My turning point came, I think, when my therapist suggested that I try prescription medication to help me manage my depression. I was so discouraged! However, realizing that I had made almost zero progress in the previous months, I decided to heed her counsel. I was sent to the psychiatrist to be evaluated and prescribed medication. I hung my head in shame as I walked to her office.
The psychiatrist was very nice. She asked for an overview of my counseling visits, and what it was that brought me to her office. I told her about my depression, how I felt apathetic, how I didn’t trust myself to make decisions, and how I had been frustrated with—and even angry at—some of the things my counselors had said to me. She listened very intently, and then said, “Well, it doesn’t seem like you’re totally apathetic. You just explained to me that you were angry and that you were disappointed. And I have a feeling that you can make good decisions. Isn’t that why you’re in my office today?”
I was stunned. What she had said was absolutely true. I had felt emotions! And those emotions had been so real that they had caused me to make decisions—good decisions—that affected my life in powerful ways. The psychiatrist and I continued to have a good meeting. By the time I left her office, I felt… well… better. Obviously, I wasn’t healed on the spot; that process took months. But, by the time I visited her for my follow-up appointment, the ice that had once veiled my life had been significantly thawed. She commented that I looked different, that I had more of a glow about me. I smiled, and told her that I felt a lot better. Then, I proudly told her that I had decided not to take the medication she had prescribed, and had instead opted to take vitamins that I felt were helping my moods as well as my overall health.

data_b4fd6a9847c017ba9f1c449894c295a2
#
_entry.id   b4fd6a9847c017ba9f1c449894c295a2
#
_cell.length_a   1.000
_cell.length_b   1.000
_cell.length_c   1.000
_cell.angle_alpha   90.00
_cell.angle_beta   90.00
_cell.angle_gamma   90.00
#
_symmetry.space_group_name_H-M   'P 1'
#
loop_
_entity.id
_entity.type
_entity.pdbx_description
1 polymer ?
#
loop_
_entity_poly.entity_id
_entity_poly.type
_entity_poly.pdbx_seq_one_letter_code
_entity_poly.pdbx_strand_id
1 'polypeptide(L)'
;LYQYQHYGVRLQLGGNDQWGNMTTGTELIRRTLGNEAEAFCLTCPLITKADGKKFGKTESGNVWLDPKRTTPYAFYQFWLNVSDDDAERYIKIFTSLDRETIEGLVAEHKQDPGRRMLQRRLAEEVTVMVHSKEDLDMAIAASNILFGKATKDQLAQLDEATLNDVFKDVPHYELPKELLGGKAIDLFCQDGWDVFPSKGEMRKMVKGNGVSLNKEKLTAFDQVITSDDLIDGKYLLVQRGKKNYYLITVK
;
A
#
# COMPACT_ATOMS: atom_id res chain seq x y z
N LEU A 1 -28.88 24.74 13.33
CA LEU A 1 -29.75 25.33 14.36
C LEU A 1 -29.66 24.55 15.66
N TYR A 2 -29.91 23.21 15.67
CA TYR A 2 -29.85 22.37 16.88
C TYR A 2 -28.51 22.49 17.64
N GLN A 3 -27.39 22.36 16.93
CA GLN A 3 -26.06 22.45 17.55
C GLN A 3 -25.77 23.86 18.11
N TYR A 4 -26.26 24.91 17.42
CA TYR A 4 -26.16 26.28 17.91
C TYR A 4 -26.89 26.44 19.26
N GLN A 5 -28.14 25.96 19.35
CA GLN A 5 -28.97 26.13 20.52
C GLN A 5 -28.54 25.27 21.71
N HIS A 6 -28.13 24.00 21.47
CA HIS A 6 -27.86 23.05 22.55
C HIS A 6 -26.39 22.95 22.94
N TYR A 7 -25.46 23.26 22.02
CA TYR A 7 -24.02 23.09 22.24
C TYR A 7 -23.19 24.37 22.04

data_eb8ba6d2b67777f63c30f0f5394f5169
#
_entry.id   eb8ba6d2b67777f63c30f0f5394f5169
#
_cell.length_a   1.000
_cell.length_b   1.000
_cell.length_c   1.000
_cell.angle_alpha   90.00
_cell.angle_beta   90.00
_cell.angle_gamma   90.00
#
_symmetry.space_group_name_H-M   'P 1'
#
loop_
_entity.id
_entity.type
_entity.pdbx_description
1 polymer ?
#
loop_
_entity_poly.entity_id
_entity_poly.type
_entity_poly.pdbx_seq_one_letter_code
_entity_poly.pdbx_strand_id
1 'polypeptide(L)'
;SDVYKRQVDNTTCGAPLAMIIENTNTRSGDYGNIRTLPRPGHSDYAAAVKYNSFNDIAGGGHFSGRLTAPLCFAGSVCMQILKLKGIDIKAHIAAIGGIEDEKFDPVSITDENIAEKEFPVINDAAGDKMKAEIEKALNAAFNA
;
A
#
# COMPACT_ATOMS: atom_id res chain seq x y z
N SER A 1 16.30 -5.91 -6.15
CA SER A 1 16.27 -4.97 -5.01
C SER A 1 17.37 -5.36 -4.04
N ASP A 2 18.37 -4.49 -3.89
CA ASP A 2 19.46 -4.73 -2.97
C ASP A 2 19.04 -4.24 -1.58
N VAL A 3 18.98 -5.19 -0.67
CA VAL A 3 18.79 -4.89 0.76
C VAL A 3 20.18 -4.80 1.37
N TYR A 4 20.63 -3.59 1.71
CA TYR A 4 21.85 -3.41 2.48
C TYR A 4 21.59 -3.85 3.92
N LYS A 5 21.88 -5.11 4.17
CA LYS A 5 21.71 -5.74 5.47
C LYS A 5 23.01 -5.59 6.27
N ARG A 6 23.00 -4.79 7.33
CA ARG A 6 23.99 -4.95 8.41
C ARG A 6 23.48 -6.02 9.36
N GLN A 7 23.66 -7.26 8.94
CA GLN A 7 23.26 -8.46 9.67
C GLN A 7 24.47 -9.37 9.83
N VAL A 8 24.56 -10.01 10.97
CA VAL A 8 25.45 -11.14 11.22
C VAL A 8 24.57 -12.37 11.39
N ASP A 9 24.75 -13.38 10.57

Keep in mind that we all need different things to aid us in our struggles. For some, medication is exactly what is needed, and there is absolutely no shame in that. But for me, medication wasn’t the answer. What I needed was to simply have faith in myself. When the psychiatrist pointed out that I was already making good choices for myself, it was like I woke up! I realized then—much to my dismay and chagrin—that the thing I hated most in the world, the thing that was causing me so much pain and grief, was… me. Things in my world had seemed so horribly wrong and I had made so many mistakes, that I had stopped trusting myself. And I had ceased loving myself too—which caused me to make even more mistakes. Even when I had decided to seek help, I had been so ashamed of my decision that I had tried to hide! The whole thing was awful and cyclical, and yet… there was a simple solution: I just had to learn to trust and love myself again.
As I mentioned before, the journey out of my depression took months. It was hard and painful, but it was well worth the struggle. I continued seeing a therapist for a while, and made it a goal to report all of my successes and good decisions to her. I asked for help from close friends, and told them not to let me retract into my dark place. And, most importantly, I did my best to remove from my life all of the negative things that were holding me back from being the person I truly wanted to be.
And when the day finally came where I found myself smiling and genuinely enjoying the sights, sounds, smells, and people around me, I knew I had made it. I had painted the color back into my world.
** As a disclaimer, if you or someone you care about struggles with depression, don’t be afraid to seek help. We are often not strong enough to walk forward from such a plague on our own. And that is okay. **